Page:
An uproot emerges menacingly behind a stretching Mario. The ability to possess different enemies with unique forms of locomotion, opens up environments for further exploration.

is returned to a circle of stones with one missing – there to reward whomever cares to notice and wonder, and remind them that they’re not alone out there. Nintendo isn’t the only game maker focusing on exploration. Many big-budget series, from Assassin’s Creed to Batman, have eschewed discrete levels and contained spaces, opting instead for large, so-called open worlds. Their promise of allowing you to go anywhere and play on your own terms goes some way to fulfil long-held video-game dreams of escapism and immersion; but publishers have also learned that products that offer fewer hours of self-directed play in open worlds, instead of tens of hours of designer-directed play in enclosed ones, simply sell better. They might not be as well paced, and they may not have as many rich details or storylines as games set on linear paths, but what’s lost is often made up for with the chance to choose and set your own priorities. Super Mario Odyssey’s levels aren’t as open as Breath of the Wild’s, but they are just as much about exploration. In rewarding the observant and curious, they reinforce “good” play through their configurations of space and the bonuses seeded through them. They’re non-linear and yet tightly directed to ensure every player experiences Mario at his best. Built on decades of iterations of the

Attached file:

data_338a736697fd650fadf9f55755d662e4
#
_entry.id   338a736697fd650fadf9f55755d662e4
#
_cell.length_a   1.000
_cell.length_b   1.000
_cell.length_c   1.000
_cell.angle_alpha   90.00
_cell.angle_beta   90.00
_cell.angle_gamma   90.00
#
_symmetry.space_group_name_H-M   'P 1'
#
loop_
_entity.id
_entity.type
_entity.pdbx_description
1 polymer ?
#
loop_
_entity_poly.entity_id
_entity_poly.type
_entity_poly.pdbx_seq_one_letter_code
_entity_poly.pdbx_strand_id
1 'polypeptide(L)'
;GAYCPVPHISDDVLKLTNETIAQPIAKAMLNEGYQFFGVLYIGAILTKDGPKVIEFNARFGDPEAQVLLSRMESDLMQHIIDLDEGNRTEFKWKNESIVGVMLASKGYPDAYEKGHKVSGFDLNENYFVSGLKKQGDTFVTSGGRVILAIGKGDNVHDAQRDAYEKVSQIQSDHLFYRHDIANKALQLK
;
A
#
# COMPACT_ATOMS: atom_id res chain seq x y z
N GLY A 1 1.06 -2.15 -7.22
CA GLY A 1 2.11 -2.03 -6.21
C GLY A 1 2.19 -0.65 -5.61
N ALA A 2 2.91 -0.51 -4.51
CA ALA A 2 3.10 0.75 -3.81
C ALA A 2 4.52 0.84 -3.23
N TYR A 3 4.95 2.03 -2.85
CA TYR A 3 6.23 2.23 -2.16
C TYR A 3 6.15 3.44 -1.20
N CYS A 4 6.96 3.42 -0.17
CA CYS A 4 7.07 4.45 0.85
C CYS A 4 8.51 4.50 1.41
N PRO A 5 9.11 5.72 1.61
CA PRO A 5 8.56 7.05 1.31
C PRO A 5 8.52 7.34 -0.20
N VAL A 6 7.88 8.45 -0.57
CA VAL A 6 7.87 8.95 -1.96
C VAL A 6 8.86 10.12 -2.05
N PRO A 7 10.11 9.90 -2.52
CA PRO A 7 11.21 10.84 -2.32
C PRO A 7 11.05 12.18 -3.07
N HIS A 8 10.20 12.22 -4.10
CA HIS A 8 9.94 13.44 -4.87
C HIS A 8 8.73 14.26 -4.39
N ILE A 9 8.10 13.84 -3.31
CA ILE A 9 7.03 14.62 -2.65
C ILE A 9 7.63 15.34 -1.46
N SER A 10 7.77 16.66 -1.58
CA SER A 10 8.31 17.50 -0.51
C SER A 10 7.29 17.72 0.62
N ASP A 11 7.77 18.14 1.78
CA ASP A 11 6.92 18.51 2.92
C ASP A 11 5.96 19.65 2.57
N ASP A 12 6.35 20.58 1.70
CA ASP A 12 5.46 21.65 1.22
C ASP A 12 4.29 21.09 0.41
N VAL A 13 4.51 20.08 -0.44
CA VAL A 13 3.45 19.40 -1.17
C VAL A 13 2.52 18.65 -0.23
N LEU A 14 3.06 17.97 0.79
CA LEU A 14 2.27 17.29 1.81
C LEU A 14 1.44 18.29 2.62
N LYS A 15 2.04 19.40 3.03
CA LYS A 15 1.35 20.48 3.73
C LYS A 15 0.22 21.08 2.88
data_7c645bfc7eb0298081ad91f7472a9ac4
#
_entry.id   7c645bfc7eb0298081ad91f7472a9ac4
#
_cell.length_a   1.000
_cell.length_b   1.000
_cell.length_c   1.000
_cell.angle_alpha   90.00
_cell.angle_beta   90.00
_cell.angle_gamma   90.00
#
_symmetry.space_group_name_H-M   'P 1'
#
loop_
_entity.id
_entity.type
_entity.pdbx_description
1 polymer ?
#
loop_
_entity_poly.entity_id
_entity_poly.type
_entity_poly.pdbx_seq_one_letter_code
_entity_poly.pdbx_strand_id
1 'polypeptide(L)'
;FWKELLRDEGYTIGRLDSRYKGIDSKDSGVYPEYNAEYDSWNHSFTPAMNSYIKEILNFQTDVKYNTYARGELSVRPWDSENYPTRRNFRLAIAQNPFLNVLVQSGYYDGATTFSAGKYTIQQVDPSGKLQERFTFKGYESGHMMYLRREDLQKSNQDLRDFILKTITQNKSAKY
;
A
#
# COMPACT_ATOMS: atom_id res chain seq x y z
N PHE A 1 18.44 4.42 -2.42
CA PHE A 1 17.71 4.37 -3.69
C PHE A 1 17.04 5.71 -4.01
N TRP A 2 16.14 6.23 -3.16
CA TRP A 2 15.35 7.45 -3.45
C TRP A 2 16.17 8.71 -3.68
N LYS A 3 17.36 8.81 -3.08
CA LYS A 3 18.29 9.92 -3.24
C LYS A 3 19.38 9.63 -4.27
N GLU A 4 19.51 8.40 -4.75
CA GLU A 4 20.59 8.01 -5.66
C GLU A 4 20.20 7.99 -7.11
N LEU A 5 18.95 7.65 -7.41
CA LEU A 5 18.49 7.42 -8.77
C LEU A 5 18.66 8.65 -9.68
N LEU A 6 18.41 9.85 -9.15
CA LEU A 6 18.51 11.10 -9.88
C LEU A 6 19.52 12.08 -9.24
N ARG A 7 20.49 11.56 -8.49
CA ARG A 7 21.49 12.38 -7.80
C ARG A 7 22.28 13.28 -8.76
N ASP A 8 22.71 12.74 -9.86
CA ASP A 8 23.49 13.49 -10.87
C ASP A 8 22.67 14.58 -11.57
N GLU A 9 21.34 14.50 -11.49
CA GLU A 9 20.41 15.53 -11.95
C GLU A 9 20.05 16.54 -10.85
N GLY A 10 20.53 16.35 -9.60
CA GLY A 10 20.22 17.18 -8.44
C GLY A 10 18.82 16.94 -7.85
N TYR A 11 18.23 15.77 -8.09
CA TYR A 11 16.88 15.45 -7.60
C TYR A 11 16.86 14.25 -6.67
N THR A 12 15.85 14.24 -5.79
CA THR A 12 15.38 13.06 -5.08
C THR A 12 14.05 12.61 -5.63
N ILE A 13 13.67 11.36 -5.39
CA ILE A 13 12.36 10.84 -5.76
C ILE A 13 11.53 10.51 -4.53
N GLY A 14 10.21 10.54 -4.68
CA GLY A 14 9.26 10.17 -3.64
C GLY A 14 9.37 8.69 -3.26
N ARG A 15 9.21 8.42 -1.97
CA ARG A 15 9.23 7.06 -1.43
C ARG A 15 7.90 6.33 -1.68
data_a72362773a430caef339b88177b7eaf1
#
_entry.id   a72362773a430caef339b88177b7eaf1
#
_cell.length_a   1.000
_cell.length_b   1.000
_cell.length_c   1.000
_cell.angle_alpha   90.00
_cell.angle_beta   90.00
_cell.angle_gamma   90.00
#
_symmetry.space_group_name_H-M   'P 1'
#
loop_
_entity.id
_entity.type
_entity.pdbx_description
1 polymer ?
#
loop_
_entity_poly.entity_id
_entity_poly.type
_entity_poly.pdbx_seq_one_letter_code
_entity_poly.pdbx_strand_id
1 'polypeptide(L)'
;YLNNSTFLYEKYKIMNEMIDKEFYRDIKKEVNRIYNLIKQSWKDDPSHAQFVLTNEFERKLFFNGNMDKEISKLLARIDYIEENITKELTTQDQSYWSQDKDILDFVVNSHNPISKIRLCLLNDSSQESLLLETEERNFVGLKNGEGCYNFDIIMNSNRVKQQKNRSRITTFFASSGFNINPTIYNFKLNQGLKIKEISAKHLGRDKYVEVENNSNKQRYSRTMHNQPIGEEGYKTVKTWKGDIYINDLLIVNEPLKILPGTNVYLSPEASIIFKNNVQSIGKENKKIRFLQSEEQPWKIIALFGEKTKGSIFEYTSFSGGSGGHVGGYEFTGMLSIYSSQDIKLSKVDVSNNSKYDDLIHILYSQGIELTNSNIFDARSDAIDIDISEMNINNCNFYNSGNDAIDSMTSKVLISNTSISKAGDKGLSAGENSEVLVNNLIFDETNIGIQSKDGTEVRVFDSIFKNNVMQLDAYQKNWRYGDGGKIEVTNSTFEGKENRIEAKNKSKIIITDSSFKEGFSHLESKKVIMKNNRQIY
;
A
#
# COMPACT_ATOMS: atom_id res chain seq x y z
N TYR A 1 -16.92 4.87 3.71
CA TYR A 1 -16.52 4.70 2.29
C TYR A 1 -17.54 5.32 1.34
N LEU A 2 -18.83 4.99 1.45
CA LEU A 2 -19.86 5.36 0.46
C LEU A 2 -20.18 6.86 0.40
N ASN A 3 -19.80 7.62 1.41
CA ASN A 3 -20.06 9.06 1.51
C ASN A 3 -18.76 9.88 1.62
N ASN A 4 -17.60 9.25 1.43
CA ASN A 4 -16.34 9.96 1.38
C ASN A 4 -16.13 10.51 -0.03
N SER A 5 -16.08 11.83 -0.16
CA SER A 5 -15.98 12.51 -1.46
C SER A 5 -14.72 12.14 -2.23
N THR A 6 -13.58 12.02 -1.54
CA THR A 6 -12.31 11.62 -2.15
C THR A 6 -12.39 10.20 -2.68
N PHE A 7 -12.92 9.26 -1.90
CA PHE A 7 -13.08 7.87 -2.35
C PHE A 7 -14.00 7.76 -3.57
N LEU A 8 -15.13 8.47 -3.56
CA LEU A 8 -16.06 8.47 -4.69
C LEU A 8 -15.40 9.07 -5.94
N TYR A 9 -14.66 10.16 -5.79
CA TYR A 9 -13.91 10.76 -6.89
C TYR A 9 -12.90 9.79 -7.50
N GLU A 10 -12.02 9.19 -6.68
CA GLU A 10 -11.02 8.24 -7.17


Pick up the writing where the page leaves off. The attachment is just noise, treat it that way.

Review